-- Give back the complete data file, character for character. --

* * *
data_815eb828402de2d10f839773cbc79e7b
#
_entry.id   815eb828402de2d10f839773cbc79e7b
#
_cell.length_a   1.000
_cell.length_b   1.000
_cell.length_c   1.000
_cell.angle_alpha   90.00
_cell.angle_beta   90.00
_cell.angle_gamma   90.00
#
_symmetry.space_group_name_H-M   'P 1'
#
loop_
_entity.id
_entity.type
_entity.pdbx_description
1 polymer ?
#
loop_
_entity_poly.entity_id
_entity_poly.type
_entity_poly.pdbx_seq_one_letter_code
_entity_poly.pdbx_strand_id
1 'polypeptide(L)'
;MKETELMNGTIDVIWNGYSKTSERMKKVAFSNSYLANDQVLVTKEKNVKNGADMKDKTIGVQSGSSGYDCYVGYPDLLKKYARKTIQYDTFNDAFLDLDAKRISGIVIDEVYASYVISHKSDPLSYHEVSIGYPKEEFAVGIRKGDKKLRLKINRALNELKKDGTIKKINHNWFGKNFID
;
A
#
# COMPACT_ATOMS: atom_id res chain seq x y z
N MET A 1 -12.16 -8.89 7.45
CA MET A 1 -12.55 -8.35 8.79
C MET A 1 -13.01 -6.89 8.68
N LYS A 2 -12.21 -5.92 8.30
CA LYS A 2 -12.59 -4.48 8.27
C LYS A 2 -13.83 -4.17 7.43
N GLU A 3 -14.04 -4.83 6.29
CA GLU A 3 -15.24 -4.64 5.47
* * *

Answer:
data_815eb828402de2d10f839773cbc79e7b
#
_entry.id   815eb828402de2d10f839773cbc79e7b
#
_cell.length_a   1.000
_cell.length_b   1.000
_cell.length_c   1.000
_cell.angle_alpha   90.00
_cell.angle_beta   90.00
_cell.angle_gamma   90.00
#
_symmetry.space_group_name_H-M   'P 1'
#
loop_
_entity.id
_entity.type
_entity.pdbx_description
1 polymer ?
#
loop_
_entity_poly.entity_id
_entity_poly.type
_entity_poly.pdbx_seq_one_letter_code
_entity_poly.pdbx_strand_id
1 'polypeptide(L)'
;MKETELMNGTIDVIWNGYSKTSERMKKVAFSNSYLANDQVLVTKEKNVKNGADMKDKTIGVQSGSSGYDCYVGYPDLLKKYARKTIQYDTFNDAFLDLDAKRISGIVIDEVYASYVISHKSDPLSYHEVSIGYPKEEFAVGIRKGDKKLRLKINRALNELKKDGTIKKINHNWFGKNFID
;
A
#
# COMPACT_ATOMS: atom_id res chain seq x y z
N MET A 1 -12.16 -8.89 7.45
CA MET A 1 -12.55 -8.35 8.79
C MET A 1 -13.01 -6.89 8.68
N LYS A 2 -12.21 -5.92 8.30
CA LYS A 2 -12.59 -4.48 8.27
C LYS A 2 -13.83 -4.17 7.43
N GLU A 3 -14.04 -4.83 6.29
CA GLU A 3 -15.24 -4.64 5.47